"The fertile soils of those areas is the reason that most of the agriculture in the state is found there," said Charlie Killmaster, GDNR biologists.

"With heavy agriculture, cover rather than food becomes the limiting factor and deer can more easily reach their full genetic potential," said Killmaster.

George Brannen's Worth County buck carried a fantastic 6x6 mainframe with 18 scorable points and main beams topping 29 and 28 inches. Photo by Bill Cooper.

When it comes to growing trophy bucks, the most important factors are land use, soil fertility, age and genetics. When these combinations come together, white-tailed bucks can grow fat and sport large racks.

Fertile soils that grow nutritious plants, whether natural or agricultural, will produce bigger healthier deer. Add proper genetics and give the bucks a chance to grow a few years and trophy bucks will abound.

"The habitat quality in that area is generally good and is capable of growing larger bucks," said Theron Menken, GDNR biologist.

"In general the areas around the Chattahoochee and Flint River drainages are more fertilelands than other parts of the state. Many of the counties in this area also have antler restrictions limiting the number of younger bucks being harvested, contributing to an older age structure across the landscape."

Bucks harvested in Harris, Meriwether, Talbot and Troup counties must have a minimum of 4 points of 1 inch or longer on one side.

Another factor that influences the number of quality deer coming out of the area is the fact that there are quite a few larger land holdings in the area that are managing specifically for trophy bucks. All this combine to provide excellent potential.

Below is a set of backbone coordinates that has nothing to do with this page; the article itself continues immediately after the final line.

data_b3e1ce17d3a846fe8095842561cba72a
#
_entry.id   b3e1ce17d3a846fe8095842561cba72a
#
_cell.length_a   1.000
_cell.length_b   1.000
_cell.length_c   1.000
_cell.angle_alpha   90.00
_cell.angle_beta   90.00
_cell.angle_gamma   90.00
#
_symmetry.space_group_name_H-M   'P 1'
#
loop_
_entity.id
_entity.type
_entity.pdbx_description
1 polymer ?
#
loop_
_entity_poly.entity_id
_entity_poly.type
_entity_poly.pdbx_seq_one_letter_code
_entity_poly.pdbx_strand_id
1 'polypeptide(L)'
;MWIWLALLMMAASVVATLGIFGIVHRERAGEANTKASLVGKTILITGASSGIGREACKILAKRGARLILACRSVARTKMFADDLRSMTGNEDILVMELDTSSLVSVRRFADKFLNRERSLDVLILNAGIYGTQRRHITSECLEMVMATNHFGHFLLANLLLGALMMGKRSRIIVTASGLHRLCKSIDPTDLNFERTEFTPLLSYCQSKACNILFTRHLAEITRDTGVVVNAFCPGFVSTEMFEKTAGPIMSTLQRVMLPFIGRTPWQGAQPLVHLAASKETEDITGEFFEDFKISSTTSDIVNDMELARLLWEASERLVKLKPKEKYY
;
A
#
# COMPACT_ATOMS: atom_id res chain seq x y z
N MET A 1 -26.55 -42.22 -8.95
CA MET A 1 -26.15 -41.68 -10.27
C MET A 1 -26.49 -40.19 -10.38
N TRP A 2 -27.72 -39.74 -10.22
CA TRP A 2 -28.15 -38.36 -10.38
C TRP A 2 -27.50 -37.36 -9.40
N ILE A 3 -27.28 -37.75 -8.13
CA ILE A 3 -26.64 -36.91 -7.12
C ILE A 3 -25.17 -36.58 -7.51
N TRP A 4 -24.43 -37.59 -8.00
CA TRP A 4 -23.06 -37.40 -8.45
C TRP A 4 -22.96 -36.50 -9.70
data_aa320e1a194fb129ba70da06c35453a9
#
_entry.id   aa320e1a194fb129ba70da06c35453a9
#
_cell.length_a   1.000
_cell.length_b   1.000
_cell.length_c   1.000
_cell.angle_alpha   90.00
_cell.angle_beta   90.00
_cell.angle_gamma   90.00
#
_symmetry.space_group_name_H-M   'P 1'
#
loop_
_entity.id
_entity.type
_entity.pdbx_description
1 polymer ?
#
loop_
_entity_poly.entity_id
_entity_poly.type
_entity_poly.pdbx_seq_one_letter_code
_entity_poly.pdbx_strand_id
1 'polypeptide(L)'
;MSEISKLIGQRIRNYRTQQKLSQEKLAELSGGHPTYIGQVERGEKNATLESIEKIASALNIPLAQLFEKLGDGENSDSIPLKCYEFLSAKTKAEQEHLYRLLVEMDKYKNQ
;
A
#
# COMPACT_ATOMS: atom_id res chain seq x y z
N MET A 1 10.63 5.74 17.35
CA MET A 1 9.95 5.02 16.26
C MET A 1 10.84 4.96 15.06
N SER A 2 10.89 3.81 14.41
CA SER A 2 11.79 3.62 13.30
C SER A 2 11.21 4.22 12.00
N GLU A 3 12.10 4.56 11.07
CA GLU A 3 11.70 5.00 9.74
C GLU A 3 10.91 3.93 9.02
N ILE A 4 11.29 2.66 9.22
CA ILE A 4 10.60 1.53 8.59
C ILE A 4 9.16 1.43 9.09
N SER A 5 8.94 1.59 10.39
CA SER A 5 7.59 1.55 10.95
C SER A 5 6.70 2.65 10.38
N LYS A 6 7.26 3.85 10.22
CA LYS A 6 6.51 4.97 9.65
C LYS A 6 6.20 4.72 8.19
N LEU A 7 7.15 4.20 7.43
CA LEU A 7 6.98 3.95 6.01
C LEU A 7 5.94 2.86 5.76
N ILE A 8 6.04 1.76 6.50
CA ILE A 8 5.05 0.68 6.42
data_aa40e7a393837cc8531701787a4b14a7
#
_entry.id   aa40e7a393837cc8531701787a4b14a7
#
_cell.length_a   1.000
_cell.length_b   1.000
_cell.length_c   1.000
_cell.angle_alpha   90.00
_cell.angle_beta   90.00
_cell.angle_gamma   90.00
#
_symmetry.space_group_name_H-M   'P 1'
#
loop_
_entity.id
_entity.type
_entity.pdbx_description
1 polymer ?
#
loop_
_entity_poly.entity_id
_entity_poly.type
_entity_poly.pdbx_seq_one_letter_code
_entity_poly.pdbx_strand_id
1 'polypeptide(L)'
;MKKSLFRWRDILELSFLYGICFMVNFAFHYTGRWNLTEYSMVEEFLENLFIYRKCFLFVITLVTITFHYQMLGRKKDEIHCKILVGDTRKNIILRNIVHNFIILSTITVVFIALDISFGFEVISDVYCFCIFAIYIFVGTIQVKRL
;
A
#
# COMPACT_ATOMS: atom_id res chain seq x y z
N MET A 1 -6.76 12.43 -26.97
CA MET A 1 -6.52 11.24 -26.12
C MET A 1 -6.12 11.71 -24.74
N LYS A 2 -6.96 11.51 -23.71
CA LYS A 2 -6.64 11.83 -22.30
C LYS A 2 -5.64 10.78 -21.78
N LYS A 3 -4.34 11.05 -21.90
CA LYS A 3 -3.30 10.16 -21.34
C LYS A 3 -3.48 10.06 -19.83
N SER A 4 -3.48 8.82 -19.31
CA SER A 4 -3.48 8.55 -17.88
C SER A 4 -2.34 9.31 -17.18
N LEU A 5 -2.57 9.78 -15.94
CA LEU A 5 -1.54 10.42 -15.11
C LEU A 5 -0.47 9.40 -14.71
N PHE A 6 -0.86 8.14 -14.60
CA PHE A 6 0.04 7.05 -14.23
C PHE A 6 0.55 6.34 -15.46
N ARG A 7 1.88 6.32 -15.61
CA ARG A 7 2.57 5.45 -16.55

"Dooly and Worth counties have always produced large bucks, but many of the large deer we are seeing are coming from other agriculture-heavy counties," said Brent Howze, southwest biologist.

"Hannahatchee WMA has had several large bucks taken in the past few years. River Creek and Flint River WMAs have also produced high-quality bucks."

According to Howze, habitat is the most important variable for producing quality deer, while pressure determines whether hunters see the animal. He also says that deer on Chickasawhatchee WMA has increased in both body and antler size over the last couple of years, which has been attributed to habitat improvements such as timber thinning, wildlife opening and prescribed fire.

Another consistent trophy buck producer is the metro Atlanta area. Despite having a lot of people, cars and buildings, the counties around Atlanta give up several big-racked bucks every year. The reasons for this include low hunting pressure, archery-only areas and fertile lawns and gardens for the deer to feed on.

Last season, there were three bucks in the Big Deer Contest taken from Fulton County, two from Newton County and one each from Rockdale and Cobb. Bucks from Bibb and Clarke counties, metro Macon and Athens respectively, also made a showing.

The central Piedmont portion of the state has been a consistent trophy deer factory over the years for quantity and quality of bucks. Several trophy bucks were taken in middle Georgia last season including Walton (3), Newton (2), Rockdale, Jones, Putnam and Warren counties.

The Piedmont has rolling hills and hardwood drainages. Much of the area was small farms in the past, but much of the region is now planted pine plantations. The Piedmont gives up trophy bucks every year, but not quite in the size and numbers of southwest Georgia.

One of the trophy hotspots not situated in the southwest is Walton County, located just east of Atlanta. Walton is close to the burgeoning capital city, but still largely rural with fertile soils and some agriculture. Jarrod Daniel has hunting property in Walton County containing a large kudzu field.